Young people formulate their dreams as the choices among all the possibilities in the world. As we get older, we narrow our dreaming capacity to those things that we currently have the ability or the wherewithal to achieve. It is important to realize that the biggest dreams we ever had in our lives are still alive and well, and within the realm of possibility.

I always take the week between Christmas and the new year to reconnect with my dreams and goals. Often, throughout the year, it is hard to get away from the day-to-day rush and really think about the things that are important. We are so busy making a living we forget to create a life. The life we're living right now is not a practice game. This is the Super Bowl and the World Series and the Olympics all rolled up into one. If you do not feel that kind of power and passion each day of your life, this would be a good time to dust off those old dreams and find your unique and fulfilling place in this world.

The Gift of Dreams is just one of the twelve life gifts in my book The Ultimate Gift, now out as a major motion picture from Twentieth Century Fox, starring James Garner, Brian Dennehy, and Abigail Breslin. I hope you will begin to explore each of the gifts and embrace your life as The Ultimate Gift.

Today's the day!

The Gift of Learning

My book 'The Ultimate Gift' is being released by Twentieth Century Fox as a major motion picture starring James Garner, Brian Dennehy, and Oscar-nominee Abigail Breslin. Each time I write a book or even one of these columns, I am struck by the irony of the situation. As a blind person, myself, I realize that this column you are reading has been written by someone who can't read it, or at least not in the way you do.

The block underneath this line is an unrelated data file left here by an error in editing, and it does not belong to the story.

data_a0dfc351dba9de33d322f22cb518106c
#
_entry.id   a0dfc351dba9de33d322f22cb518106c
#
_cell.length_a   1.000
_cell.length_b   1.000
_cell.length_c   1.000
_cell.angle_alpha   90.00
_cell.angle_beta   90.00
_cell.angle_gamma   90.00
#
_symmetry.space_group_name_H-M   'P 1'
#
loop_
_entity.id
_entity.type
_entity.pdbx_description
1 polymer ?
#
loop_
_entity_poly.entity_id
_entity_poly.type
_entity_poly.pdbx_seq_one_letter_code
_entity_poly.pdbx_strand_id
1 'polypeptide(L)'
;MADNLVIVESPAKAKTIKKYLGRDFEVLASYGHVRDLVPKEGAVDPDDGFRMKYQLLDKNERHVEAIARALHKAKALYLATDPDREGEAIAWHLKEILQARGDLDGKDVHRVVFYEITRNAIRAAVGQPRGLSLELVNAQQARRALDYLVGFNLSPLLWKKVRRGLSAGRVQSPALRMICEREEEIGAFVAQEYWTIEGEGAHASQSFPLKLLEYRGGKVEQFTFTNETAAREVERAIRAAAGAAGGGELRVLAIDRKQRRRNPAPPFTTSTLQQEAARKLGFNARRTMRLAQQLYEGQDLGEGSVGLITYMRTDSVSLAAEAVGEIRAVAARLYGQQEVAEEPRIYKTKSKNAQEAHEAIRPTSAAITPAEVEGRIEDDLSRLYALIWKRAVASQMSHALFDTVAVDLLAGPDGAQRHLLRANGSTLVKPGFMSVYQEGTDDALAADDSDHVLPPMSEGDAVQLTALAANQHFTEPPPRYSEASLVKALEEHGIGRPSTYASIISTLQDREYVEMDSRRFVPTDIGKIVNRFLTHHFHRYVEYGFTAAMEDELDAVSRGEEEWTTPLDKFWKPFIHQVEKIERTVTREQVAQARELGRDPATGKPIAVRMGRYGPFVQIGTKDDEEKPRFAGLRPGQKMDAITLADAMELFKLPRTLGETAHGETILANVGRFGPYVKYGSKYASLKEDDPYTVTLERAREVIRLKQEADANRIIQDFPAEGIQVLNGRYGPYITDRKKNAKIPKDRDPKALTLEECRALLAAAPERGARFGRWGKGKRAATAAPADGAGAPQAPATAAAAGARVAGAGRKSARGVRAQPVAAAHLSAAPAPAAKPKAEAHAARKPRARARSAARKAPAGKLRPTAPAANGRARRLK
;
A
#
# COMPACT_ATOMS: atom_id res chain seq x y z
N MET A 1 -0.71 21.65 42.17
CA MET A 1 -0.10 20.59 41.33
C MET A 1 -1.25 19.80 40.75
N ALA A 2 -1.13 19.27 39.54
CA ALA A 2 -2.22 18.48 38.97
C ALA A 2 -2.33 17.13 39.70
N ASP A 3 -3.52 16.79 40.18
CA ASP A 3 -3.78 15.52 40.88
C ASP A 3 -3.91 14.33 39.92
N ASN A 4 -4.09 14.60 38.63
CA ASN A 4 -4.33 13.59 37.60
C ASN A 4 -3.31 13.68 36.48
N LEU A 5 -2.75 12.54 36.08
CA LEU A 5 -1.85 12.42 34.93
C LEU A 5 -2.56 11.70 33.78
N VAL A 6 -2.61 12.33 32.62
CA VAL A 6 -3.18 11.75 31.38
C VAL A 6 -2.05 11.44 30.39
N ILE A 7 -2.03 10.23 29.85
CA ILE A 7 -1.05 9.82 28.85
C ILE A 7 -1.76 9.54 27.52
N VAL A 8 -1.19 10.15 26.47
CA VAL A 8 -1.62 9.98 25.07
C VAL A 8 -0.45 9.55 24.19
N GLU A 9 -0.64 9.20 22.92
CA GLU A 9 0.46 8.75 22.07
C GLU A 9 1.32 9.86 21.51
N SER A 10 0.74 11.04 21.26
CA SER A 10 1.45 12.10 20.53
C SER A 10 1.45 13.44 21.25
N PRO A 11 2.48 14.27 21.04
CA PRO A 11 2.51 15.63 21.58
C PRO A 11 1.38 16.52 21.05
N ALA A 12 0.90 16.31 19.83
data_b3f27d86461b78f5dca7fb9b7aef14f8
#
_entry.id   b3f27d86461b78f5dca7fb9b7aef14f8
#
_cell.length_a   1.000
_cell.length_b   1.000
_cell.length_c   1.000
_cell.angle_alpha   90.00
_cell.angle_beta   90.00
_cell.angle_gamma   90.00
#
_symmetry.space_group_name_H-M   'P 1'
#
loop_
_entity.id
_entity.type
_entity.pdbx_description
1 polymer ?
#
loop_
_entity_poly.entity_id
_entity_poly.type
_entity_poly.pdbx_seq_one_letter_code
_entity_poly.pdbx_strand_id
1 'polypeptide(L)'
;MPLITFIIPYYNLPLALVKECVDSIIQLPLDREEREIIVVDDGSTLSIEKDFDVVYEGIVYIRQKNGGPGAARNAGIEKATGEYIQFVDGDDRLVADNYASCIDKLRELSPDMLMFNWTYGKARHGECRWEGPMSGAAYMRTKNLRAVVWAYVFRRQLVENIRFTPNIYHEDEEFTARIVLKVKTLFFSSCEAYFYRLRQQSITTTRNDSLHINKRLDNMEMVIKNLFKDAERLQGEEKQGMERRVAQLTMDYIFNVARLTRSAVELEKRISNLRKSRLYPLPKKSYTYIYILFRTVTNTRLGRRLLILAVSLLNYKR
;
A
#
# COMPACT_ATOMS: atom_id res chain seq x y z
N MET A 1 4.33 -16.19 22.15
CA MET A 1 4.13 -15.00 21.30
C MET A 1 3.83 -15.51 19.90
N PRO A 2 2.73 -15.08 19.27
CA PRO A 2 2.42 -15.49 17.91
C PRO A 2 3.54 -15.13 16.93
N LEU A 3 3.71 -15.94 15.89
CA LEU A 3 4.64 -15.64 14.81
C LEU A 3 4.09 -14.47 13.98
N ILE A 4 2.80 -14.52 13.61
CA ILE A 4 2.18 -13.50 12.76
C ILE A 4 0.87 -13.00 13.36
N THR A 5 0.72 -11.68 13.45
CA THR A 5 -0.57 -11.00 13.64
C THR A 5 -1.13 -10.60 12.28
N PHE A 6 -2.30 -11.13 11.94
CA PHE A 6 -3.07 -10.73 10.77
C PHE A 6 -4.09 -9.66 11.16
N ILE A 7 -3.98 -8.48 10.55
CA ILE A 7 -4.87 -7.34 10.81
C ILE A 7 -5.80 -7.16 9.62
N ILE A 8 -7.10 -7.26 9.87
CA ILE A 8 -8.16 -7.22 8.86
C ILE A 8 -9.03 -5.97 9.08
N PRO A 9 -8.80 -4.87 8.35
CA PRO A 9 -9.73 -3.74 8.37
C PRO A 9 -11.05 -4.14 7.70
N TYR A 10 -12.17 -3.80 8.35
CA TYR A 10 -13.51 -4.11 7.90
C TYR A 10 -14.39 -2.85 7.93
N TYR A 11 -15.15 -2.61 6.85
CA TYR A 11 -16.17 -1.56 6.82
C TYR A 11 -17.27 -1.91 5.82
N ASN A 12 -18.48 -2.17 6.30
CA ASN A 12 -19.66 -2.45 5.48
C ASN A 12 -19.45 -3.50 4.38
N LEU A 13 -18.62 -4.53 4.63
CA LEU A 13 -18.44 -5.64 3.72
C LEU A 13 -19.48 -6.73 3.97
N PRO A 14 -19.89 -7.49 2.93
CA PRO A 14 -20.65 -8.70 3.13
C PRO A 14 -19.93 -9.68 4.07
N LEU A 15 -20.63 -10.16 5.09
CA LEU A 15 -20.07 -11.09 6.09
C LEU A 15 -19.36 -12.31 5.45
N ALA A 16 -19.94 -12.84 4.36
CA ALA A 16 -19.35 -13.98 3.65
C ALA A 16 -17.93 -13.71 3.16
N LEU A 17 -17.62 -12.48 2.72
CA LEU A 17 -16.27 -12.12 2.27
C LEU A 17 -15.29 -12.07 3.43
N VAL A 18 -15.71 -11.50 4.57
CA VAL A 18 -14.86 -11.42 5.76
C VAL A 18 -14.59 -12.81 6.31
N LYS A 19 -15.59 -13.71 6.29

When I could read with my eyes - just as you are doing at this moment - I don't know that I ever read an entire book cover to cover. This is not something of which I am particularly proud; however, it is the truth. I had not yet come to understand The Gift of Learning. Now, as a totally blind person I read a book every day, thanks to the National Library for the Blind which provides books on tape and a high-speed tape recorder. Having read 365 books a year for the last 18 years, I have experienced a myriad of changes in my life and in my world.

The wisdom of the ages, the answer to any questions, the ability to be informed, entertained, and educated, is as close as your nearest bookstore or library. The greatest men and women of all times are available via books to share with you their greatest secrets.

Start a list of all the books you want to read. Keep updating the list constantly. When someone tells you about something they have read or you hear about a new book in the media, make a note of it. Your lifelong reading list will become a constant companion. You will always be adding new titles and marking off ones you have completed.